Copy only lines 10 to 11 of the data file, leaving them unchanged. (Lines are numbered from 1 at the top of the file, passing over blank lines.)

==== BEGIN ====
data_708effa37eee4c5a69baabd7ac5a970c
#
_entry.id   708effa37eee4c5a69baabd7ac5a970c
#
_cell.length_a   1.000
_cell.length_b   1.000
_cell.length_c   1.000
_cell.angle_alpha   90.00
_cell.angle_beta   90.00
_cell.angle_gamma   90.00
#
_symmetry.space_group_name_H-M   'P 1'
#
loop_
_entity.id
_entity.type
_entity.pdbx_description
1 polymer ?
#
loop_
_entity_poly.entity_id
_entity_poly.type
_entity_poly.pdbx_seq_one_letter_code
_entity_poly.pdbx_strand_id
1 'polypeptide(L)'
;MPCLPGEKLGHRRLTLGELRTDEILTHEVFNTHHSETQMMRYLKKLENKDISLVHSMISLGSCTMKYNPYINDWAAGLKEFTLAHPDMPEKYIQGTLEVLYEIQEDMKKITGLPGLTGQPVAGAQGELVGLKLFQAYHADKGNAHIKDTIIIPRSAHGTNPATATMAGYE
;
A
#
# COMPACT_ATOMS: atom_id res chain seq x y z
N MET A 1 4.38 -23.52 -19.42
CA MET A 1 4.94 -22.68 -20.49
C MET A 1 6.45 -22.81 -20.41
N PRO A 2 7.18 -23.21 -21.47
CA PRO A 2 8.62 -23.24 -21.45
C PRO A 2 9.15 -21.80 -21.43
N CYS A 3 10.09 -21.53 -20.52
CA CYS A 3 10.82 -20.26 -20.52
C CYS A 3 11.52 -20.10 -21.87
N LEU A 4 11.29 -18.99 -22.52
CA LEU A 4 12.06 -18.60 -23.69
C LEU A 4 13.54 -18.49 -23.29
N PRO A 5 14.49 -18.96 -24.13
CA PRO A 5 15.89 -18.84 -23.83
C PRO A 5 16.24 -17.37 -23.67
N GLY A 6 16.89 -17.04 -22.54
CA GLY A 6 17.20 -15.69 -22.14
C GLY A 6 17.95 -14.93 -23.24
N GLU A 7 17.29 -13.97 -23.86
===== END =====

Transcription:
_cell.angle_gamma   90.00
#